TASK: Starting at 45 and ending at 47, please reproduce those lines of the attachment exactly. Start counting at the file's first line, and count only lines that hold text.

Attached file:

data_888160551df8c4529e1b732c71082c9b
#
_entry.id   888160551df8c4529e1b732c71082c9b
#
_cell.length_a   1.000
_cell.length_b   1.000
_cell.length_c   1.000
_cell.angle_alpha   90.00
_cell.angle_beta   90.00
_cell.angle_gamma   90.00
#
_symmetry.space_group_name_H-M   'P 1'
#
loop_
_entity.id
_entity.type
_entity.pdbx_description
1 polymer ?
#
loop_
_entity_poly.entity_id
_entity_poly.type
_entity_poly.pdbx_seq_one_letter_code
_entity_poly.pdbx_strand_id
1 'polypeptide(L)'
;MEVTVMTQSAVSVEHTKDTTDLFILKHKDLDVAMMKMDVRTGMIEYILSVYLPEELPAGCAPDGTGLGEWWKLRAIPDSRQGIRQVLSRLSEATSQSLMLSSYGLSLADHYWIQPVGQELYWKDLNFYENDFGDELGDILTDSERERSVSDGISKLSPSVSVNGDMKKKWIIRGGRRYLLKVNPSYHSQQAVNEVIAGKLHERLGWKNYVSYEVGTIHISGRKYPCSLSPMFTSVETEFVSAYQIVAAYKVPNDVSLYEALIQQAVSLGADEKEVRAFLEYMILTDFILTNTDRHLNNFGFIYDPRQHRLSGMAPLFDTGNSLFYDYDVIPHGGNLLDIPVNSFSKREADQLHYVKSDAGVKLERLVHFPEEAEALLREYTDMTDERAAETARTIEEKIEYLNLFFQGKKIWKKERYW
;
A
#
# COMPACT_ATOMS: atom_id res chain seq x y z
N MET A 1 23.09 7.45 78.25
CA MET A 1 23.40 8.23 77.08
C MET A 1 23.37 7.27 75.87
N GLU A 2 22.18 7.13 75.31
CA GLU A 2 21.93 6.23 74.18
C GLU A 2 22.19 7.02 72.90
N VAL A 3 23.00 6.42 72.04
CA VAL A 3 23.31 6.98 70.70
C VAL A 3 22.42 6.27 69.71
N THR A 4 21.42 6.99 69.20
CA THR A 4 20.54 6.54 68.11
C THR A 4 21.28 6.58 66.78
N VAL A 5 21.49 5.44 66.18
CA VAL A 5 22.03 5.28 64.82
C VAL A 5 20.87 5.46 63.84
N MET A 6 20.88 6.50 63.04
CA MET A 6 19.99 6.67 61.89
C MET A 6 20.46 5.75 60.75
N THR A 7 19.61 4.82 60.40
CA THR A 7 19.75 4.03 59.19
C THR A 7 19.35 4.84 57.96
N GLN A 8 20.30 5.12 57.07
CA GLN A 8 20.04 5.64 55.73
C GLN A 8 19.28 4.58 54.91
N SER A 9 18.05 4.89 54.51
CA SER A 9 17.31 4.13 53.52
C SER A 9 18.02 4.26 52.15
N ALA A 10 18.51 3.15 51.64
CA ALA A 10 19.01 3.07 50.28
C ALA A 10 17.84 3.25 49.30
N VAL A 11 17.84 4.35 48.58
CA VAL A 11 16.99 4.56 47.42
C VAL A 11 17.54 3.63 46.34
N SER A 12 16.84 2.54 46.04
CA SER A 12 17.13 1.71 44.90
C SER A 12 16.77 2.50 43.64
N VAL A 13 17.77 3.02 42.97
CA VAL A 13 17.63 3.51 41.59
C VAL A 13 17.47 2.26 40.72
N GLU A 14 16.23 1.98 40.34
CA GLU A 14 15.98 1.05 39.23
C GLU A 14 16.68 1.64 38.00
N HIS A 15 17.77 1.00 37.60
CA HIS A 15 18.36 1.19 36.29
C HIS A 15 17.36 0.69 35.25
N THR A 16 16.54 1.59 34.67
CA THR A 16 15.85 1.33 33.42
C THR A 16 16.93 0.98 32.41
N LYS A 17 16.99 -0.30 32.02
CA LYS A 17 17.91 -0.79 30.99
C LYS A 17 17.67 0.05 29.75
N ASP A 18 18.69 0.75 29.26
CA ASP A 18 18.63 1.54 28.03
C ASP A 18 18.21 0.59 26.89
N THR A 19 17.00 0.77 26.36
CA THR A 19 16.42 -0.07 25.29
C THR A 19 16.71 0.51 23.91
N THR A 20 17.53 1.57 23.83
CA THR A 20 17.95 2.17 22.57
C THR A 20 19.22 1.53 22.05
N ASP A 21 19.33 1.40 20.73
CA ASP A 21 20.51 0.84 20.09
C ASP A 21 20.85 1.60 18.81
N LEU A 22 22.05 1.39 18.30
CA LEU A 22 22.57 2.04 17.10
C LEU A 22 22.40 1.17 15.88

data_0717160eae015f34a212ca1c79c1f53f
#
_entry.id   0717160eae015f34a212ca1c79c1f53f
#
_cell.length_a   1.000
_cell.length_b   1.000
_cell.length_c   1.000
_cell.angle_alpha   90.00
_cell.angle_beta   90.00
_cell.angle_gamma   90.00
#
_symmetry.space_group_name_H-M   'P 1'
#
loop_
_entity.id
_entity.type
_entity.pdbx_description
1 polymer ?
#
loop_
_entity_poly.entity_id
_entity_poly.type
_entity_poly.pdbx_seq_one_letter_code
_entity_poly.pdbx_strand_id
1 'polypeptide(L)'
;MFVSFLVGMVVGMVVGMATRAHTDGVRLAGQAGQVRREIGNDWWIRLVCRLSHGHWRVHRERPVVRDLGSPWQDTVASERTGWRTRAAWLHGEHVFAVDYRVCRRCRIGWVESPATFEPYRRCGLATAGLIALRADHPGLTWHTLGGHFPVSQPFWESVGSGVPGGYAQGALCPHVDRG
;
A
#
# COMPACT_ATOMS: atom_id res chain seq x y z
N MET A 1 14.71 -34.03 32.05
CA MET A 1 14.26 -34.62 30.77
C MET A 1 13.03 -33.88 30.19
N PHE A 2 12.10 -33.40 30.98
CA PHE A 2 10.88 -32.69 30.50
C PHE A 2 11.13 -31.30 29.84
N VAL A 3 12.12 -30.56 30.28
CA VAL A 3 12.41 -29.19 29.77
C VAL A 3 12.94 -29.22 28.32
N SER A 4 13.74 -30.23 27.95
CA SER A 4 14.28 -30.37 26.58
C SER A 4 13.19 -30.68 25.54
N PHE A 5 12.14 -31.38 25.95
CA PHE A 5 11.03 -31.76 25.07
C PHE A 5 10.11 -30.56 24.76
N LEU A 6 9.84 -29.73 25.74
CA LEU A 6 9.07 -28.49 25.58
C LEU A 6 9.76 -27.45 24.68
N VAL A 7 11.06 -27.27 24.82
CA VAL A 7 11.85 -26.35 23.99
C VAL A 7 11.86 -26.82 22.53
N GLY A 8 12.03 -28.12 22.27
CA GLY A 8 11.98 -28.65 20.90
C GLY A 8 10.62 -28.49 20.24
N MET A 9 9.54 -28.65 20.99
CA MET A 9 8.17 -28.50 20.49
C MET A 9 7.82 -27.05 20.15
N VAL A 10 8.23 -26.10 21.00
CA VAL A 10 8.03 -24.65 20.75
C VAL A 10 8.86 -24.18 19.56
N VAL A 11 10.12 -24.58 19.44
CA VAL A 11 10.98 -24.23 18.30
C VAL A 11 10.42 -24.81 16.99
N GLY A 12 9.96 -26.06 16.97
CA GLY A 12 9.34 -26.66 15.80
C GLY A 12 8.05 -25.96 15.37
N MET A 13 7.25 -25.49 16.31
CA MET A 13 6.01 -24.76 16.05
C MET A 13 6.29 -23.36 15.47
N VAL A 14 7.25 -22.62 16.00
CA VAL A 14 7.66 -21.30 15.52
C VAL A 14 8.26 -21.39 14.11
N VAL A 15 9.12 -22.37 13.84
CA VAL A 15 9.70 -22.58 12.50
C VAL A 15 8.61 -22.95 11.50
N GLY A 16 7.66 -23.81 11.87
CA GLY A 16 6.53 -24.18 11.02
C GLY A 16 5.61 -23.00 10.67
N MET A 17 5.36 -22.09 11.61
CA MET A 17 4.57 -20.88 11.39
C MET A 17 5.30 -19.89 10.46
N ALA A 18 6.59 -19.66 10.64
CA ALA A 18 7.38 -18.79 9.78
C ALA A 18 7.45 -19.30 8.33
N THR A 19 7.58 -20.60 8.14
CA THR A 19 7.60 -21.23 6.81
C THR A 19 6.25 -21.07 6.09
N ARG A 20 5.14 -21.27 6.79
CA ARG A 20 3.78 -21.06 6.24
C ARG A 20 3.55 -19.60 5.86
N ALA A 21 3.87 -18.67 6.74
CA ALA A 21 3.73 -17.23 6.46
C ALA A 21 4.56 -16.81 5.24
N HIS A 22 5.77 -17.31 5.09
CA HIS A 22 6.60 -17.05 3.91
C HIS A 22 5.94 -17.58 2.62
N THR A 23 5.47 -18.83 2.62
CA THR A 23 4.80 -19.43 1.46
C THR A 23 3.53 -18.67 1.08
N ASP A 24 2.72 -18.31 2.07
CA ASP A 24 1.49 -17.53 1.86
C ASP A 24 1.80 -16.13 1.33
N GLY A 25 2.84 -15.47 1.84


C VAL A 5 20.87 5.46 63.84
N MET A 6 20.88 6.50 63.04
CA MET A 6 19.99 6.67 61.89